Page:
Scotland politics

Tories brand Scottish land inheritance plans 'horrifying'

Fields Image copyright Thinkstock
Image caption The Conservatives believe changes could have wide-ranging effects on farming

The Scottish Tories have branded plans to give children equal inheritance rights to land as "horrifying".

The measures form part of the Scottish government legislative programme outlined by Nicola Sturgeon.

Conservative MSP Alex Johnstone said the proposals could force the breaking up of estates and small farms.

But Rural Affairs Secretary Richard Lochhead said they were about extending equal rights and that families would come to their own arrangements.

Currently, there is nothing to stop a landowner passing his or her land to a firstborn son.

Mr Lochhead said the government would be reviewing the law on succession and that a consultation would take place next year.

'Threat to farms'

Speaking to BBC Scotland's Sunday Politics Scotland programme, Mr Johnstone said: "I think it's a horrifying prospect that the Scottish government are going to intervene in this way.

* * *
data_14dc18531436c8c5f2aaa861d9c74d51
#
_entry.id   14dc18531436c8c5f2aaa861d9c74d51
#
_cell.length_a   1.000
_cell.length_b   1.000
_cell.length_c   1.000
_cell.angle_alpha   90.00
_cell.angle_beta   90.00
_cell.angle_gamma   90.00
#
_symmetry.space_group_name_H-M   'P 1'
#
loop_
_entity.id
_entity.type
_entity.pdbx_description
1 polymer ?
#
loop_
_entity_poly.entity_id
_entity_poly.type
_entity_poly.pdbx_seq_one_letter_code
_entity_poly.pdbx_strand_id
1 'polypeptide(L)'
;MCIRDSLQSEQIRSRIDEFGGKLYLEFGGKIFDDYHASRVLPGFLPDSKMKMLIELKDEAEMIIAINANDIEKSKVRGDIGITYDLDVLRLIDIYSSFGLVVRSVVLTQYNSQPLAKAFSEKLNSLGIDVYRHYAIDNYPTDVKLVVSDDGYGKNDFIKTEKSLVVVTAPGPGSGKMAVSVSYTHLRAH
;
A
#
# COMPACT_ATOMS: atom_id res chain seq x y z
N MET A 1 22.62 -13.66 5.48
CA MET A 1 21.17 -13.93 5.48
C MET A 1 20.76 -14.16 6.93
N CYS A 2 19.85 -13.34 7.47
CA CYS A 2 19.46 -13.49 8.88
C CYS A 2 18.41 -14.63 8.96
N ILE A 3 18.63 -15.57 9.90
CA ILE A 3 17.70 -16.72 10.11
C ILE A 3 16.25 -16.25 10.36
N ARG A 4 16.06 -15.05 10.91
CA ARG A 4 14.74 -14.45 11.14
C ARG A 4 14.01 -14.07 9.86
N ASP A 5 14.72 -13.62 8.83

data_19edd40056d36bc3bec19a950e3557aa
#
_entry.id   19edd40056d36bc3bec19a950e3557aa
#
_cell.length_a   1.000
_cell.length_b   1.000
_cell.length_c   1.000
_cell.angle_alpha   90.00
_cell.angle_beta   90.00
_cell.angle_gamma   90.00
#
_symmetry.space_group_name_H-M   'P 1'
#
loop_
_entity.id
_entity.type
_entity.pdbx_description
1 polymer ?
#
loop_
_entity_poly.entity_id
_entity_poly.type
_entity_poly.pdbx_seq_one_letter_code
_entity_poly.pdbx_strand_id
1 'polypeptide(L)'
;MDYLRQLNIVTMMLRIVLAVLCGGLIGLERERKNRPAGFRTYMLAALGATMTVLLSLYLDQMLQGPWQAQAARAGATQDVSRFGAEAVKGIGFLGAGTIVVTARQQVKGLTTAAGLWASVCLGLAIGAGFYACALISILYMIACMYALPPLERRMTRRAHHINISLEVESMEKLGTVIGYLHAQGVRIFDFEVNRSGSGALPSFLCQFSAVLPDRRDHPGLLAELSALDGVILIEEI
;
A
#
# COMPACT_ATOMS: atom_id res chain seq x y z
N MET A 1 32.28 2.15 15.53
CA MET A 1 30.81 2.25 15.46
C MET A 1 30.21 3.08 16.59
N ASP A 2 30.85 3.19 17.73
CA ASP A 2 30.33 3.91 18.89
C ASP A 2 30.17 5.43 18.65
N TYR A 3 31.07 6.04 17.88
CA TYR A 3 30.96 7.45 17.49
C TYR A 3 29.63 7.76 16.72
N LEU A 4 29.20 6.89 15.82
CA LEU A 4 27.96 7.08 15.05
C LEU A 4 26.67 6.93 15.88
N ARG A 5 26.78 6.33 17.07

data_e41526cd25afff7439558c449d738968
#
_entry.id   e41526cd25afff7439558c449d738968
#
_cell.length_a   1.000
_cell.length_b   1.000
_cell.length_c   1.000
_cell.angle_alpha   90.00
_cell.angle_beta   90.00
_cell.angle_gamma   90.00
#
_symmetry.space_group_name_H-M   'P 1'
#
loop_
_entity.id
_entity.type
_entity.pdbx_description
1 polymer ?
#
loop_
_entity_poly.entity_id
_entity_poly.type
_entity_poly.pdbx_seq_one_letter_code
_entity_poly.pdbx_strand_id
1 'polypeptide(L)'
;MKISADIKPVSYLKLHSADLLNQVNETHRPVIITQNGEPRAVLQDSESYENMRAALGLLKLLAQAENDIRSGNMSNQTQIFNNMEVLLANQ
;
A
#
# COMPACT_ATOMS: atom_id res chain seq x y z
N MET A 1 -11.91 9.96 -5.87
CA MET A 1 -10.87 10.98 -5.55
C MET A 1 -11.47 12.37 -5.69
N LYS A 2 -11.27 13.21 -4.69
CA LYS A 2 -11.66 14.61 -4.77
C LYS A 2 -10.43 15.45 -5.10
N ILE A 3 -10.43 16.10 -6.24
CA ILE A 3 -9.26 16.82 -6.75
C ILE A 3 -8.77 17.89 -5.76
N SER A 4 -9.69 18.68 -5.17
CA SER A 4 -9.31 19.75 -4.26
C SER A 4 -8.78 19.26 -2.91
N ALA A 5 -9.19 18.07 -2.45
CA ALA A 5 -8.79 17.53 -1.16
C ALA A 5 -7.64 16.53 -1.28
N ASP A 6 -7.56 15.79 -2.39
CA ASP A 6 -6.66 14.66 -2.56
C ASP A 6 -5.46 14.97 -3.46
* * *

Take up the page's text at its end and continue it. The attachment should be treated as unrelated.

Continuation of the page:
"To a certain extent they are playing to the gallery at this particular stage in Scottish politics."

Mr Johnstone said his family owns 250 acres of agricultural land farmed by his son, who also works full-time.

"The prospect is, in subsequent generations, that relatively small parcels of agricultural land will have to be split up and the chances of small family farms surviving will simply cease to exist."

'Equal rights'

Mr Lochhead dismissed Mr Johnstone's portrayal as "scaremongering" and said famers and land-owners would still be able to make their own arrangements for the future with their families.

He said: "The intent is to ensure that all children are treated equally when it comes to inheritance.

"We do have this outmoded, very outdated, law of succession, whereby children are treated equally when it comes to moveable property, but when it comes to heritable property - such as land - they are not treated equally, so it's about modernising the law."

Mr Lochhead conceded land reforms were intended to move to wider patterns of ownership.

But he added: "No doubt that was not changed previously to protect land-owning interests in Scotland perhaps, but it's really about giving children equal rights."

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